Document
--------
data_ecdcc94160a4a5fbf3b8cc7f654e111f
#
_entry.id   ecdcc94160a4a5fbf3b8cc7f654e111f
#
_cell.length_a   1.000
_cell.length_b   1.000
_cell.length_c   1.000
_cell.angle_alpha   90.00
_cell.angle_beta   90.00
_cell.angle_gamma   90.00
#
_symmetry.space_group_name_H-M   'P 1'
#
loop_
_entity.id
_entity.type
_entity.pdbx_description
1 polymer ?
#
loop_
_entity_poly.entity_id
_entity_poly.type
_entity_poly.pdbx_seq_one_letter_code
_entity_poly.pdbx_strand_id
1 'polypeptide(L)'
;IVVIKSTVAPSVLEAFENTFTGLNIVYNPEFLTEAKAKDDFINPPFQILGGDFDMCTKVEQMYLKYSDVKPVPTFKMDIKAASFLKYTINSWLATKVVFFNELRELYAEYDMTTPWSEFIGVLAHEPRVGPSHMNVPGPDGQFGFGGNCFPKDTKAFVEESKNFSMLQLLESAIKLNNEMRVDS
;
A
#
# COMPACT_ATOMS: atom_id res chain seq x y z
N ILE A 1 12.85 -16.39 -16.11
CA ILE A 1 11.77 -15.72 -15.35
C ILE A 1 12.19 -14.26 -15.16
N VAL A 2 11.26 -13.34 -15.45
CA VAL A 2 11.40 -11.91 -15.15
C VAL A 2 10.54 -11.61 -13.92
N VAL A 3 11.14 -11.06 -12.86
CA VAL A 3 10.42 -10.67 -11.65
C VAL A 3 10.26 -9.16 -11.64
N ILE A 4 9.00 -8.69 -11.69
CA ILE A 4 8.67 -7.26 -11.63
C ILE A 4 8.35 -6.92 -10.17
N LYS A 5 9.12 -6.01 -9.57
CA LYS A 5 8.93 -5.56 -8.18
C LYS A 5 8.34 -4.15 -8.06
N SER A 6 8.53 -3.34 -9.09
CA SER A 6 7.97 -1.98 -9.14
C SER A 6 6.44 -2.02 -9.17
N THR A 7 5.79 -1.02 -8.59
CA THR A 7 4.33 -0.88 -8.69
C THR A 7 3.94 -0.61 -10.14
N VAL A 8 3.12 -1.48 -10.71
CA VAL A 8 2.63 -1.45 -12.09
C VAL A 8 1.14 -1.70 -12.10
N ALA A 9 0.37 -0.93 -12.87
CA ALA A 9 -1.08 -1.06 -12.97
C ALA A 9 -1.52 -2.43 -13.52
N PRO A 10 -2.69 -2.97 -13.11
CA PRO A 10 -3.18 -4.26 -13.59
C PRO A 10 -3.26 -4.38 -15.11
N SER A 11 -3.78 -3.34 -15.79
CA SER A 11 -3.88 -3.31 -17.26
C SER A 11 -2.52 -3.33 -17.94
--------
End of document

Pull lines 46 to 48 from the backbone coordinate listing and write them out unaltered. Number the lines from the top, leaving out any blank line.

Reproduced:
N SER A 6 8.53 -3.34 -9.09
CA SER A 6 7.97 -1.98 -9.14
C SER A 6 6.44 -2.02 -9.17